What is an Insect?

Insects

Insects
Photo Credit: Turquoise Shield Bug (Edessa rufomarginata)
by Bernard Dupont, Flickr: EOL Images. CC BY-NC-SA 

Introduction

With around one million named species and perhaps several times that number unnamed, insects account for a great majority of the species of animals on earth. They are a tremendously successful group. Insects can be found in almost all terrestrial and freshwater habitats, from the driest deserts to freshwater ponds, from the canopy of a tropical rainforest (where their diversity is unbelievably great) to the arctic wastes. A few species are even marine. Their feeding habits are similarly varied; almost any substance that has nutritive value is eaten by some group of insects.


Insects also show huge variety in shape and form. Almost the only condition their group does not attain is very large body size. A number of features, however, are shared by most kinds of living insects. In addition to the general characteristics of uniramians, these include a body composed of three tagmata, a head, thorax, and abodmen; a pair of relatively large compound eyes and usually three ocelli located on the head; a pair of antennae, also on the head; mouthparts consisting of a labrum, a pair of mandibles, a pair of maxillae, a labium, and a tonguelike hypopharynx; two pairs of wings, derived from outgrowths of the body wall (unlike any vertebrate wings); and three pairs of walking legs.

Insects have a complete and complex digestive tract. Their mouthparts are especially variable, often complexly related to their feeding habits. Insects "breathe" through a tracheal system, with external openings called spiracles and increasingly finely branched tubules that carry gases right to the metabolizing tissues. Aquatic forms may exchange gases through the body wall or they may have various kinds of gills. Excretion of nitrogenous waste takes place through Malpighian tubules. The nervous system of insects is complex, including a number of ganglia and a ventral, double nerve cord. The ganglia are largely independent in their functioning; for example, an isolated thorax is capable of walking. Yet ganglia also use sensory output. A grasshopper with one wing removed can correct for this loss and maintain flight, using sensory input from its brain. Sense organs are complex and acute. In addition to ocelli and compound eyes, some insects are quite sensitive to sounds, and their chemoreceptive abilities are astounding.

Insects are dioecious and fertilization is internal in most. The ways in which mating is accomplished, however, are incredibly variable; study of this variability by evolutionary biologists has greatly advanced our understanding of the evolution of behavior, social evolution, and traits such as number, size of young and patterns of investment in them. Reproduction by insects often involves a male locating a receptive female through chemicals (pheromones) released by the female. In most species, females store the sperm in a special receptacle in their abdomens; even species that lay huge numbers of eggs (in honeybees, for example, the number may be over one million), females mate only once and rely on sperm stored during that mating for the rest of their lives.

The manner in which growth is accomplished is an especially important characteristic of insects. In some, hatching eggs produce miniature adults, which to grow must shed their exoskeleton in a process called ecdyisis. In almost 90% of insect species, however, newly hatched young are completely different in appearance from adults. These larval forms usually live in different habitats, eat different foods, and assume a body form completely different from that of their parents. The larva feeds and grows, molting its skin periodically. At some point larval growth is completed, the larva stops feeding and builds a case or cocoon around itself. In this nonfeeding condition it is called a pupa or chrysalis. While so encased, the larva undergoes a complete transformation or "metamorphosis" of its body form, and a fully-formed adult emerges. Insects that experience this sort of complete change are called "holometabolous." Other species undergo a more gradual process, in which the newly hatched young are more similar to the adult but are small in size, lack wings, are sexually immature, and may differ in other, relatively minor ways as well. The young in these insects are called nymphs, and the lifestyle is referred to as "hemimetabolous."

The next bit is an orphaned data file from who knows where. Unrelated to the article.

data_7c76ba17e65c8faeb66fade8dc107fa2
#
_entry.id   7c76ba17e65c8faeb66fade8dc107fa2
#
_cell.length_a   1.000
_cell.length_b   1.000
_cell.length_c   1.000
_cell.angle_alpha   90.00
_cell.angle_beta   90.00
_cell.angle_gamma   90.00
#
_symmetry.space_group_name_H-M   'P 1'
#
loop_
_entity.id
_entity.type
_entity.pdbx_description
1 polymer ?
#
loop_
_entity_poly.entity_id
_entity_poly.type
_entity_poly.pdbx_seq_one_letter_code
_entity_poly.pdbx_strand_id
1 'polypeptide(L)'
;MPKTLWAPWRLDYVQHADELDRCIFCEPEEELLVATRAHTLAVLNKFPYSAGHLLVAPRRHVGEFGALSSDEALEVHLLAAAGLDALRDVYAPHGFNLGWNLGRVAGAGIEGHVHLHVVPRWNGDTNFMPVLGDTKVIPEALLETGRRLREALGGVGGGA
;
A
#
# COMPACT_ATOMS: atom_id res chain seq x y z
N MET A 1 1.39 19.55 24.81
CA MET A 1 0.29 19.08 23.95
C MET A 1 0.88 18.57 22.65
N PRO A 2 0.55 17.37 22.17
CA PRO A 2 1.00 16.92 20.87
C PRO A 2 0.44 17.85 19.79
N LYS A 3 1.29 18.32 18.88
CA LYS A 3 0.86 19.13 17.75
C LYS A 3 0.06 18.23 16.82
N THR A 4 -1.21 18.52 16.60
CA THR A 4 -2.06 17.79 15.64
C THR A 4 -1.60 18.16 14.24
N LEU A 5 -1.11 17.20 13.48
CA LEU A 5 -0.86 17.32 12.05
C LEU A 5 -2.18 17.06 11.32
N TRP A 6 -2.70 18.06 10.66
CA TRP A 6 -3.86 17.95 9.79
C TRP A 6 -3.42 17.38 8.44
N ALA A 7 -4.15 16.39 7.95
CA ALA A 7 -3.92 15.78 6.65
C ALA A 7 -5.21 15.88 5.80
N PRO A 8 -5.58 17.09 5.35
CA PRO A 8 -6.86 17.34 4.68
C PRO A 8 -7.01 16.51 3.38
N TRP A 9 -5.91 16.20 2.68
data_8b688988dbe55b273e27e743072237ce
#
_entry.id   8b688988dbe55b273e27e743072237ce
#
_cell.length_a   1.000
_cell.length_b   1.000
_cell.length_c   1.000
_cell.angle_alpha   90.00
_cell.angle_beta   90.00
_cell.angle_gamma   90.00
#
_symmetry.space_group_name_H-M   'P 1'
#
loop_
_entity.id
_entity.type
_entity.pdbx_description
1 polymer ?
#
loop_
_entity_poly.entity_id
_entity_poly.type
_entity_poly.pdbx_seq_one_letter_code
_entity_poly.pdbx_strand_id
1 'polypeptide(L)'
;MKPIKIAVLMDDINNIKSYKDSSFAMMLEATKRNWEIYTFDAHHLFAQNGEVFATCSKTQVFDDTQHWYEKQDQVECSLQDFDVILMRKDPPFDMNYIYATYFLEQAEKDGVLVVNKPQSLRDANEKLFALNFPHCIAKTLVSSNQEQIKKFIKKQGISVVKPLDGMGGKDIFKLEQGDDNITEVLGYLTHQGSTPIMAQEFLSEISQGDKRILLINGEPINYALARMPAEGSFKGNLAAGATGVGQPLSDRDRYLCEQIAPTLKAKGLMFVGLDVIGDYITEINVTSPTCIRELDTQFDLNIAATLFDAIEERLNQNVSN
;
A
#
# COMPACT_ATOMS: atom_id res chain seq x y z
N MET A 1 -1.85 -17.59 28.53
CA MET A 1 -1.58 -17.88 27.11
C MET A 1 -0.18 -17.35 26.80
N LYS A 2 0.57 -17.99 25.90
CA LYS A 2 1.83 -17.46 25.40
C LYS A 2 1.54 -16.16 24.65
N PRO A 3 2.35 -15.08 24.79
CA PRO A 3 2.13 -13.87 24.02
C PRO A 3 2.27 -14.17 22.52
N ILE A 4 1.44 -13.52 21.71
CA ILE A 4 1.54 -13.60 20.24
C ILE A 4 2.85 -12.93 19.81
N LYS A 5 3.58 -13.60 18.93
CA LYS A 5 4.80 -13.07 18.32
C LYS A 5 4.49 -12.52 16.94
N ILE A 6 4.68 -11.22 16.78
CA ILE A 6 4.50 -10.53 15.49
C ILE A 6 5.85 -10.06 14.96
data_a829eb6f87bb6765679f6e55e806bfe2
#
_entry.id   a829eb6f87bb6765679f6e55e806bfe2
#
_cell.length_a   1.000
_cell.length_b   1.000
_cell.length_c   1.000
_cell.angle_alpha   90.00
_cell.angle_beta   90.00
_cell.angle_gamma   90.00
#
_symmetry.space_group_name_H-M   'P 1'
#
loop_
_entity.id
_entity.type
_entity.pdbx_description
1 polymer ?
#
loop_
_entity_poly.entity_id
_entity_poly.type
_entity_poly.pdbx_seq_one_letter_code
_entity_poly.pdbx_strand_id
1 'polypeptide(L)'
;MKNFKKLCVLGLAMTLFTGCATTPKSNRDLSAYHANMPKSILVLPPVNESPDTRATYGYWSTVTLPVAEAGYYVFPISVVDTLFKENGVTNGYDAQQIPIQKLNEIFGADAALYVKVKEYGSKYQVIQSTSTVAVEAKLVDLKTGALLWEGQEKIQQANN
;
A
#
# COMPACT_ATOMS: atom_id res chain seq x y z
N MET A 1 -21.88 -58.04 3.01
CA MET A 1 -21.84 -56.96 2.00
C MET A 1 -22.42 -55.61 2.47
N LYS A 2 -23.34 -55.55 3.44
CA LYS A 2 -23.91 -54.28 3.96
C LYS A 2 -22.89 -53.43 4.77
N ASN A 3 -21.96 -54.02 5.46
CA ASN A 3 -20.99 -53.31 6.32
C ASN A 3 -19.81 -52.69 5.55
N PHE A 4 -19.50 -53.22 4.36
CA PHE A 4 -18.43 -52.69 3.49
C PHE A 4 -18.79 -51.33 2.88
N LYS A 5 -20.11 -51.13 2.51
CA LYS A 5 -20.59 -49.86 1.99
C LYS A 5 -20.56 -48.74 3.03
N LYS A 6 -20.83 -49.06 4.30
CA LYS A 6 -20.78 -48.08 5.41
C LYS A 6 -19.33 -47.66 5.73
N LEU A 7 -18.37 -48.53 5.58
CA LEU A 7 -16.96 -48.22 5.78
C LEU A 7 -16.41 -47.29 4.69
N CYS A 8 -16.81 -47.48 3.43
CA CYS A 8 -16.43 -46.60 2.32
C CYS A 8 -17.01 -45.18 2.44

Insects are incalculably valuable to man. Usually, we think of them in a negative context. Insects eat our food, feed on our blood and skin, contaminate our dwellings, and transmit horrible diseases. But without them, we could not exist. They are a fundamental part of our ecosystem. A brief and incomplete list of their positive roles would include the pollination of many, perhaps most higher plants; the decomposition of organic materials, facilitating the recycling of carbon, nitrogen, and other essential nutrients; the control of populations of harmful invertebrate species (including other insects); the direct production of certain foods (honey, for example); and the manufacture of useful products such as silk and shellac.

References

  1. Hickman, C.P. and L. S. Roberts. 1994. Animal Diversity. Wm. C. Brown, Dubuque, IA.
  2. Brusca, R. C., and G. J. Brusca. Invertebrates. 1990. Sinauer Associates, Sunderland, MA.
  3. Pearse, V., J. Pearse, M. Buchsbaum, and R. Buchsbaum. 1987. Living Invertebrates. Blackwell Scientific Publications, Palo Alto, Ca..

Animal Diversity Web

This article was adapted from
Animal Diversity Web.

Citation
Myers, P. 2001. "Insecta" (On-line), Animal Diversity Web. Accessed September 26, 2012. http://animaldiversity.ummz.umich.edu/site/accounts/information/Insecta.html